There is a clear need to help decision makers think strategically about layering climate adaptation solutions within cities that can lead to greater resilience across multiple potential futures, including building back after the pandemic.  Doing so also provides the opportunity to address many of the Sustainable Development Goals (SDGs). Investigating ways to enable the creation of integrated solutions sets may be especially important in systematically disadvantaged countries, low- and middle-income countries (LMICs), as their cities are central to future urban development and must be prioritized.

However, the demands of upscaling urban health action will increase the management burden on LMIC cities where there is already a mismatch between capacity and delivery. In these under-resourced but critical sites of urban transformation, it is imperative to harmonize additional demands on governments and to increase efforts related to climate change and health. Rather than creating new or extra programs, structures, and responsibilities, better outcomes will come from bolstering core local government capacities—by augmenting existing policies, reporting, and co-ordinating actions. For example, mainstreaming climate resilience and post pandemic action plans into city plans and budgets and ensuring that the National Urban Policies build from interconnected and aligned policies around health, housing, urban risk, or biodiversity and will allow for urban changes to take place rapidly and at scale.

Growth vs. Sustainability in LMIC Cities

Additionally, LMIC cities are challenged to balance competing imperatives of growth and sustainability. Thus, any climate change and health initiative is intertwined with environmental issues such as biodiversity protection, pollution, and urban heat islands impacts. Climate action plans must seek to align with nature-based solutions that provide biodiversity enhancement and promote ecosystem resilience, not just the resilience of built and engineered systems. Similarly, any efforts that focus on urban health must also recognize and address deeply unequal social-cultural and economic systems and unjust power structures within which public health systems are embedded. Context specific sets of solutions are required.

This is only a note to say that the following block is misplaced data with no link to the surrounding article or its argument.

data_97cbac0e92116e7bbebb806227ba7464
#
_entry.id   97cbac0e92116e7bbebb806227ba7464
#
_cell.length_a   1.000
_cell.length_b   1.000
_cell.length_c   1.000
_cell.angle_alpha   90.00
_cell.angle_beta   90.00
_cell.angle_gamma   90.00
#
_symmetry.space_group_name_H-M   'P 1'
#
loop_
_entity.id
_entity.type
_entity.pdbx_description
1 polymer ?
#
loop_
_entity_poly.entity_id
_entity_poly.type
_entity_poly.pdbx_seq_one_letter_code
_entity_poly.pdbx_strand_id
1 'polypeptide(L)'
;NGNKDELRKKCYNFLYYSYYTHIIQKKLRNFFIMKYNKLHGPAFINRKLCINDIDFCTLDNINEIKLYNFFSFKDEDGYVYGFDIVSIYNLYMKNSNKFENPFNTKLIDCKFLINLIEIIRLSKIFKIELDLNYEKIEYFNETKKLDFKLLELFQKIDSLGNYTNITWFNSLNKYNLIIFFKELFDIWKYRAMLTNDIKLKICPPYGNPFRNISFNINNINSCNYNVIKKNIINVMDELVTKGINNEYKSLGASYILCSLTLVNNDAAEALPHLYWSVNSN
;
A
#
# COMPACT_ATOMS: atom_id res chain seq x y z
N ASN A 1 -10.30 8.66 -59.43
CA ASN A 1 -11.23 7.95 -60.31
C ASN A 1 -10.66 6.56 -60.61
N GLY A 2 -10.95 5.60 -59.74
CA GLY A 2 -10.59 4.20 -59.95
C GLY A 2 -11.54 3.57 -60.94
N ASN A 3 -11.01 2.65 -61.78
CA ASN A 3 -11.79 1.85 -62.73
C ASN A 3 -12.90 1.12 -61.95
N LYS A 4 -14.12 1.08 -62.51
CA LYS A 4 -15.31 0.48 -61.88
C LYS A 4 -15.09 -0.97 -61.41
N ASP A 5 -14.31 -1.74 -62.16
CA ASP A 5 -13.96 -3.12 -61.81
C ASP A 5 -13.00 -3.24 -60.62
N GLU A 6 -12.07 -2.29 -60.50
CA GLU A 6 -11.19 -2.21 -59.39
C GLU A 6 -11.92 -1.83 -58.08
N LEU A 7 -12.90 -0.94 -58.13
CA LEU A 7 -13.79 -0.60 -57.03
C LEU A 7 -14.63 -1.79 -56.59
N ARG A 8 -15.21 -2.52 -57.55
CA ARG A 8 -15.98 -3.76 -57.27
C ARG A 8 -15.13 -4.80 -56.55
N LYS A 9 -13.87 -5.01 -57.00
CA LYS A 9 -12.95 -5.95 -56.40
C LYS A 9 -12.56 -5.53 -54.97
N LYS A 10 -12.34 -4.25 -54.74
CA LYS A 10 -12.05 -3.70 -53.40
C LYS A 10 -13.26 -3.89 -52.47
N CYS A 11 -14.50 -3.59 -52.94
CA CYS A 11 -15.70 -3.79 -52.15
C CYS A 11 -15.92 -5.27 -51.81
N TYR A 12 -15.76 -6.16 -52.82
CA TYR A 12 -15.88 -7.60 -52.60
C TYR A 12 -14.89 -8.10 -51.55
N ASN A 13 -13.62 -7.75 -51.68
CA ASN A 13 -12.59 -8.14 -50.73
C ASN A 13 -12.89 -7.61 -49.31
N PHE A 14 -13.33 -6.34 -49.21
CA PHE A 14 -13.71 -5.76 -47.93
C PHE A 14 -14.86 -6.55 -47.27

Unfortunately, such multidimensional, context-specific urban planning, via integrated urban solutions, is the exception rather than the norm across all nations of all income levels. A recent study of 13 city climate adaptation plans in India found that while the plans make mention of multiple factors associated with climate change, environmental health and public health—including waste management, energy efficiency, disaster management and the creation of urban green spaces—there was a marked preference for approaches that involved large, engineered projects. These solutions ranged from cool roofing to deal with heat waves, to large dam construction, to the use of LED boards in public areas to display heat alerts.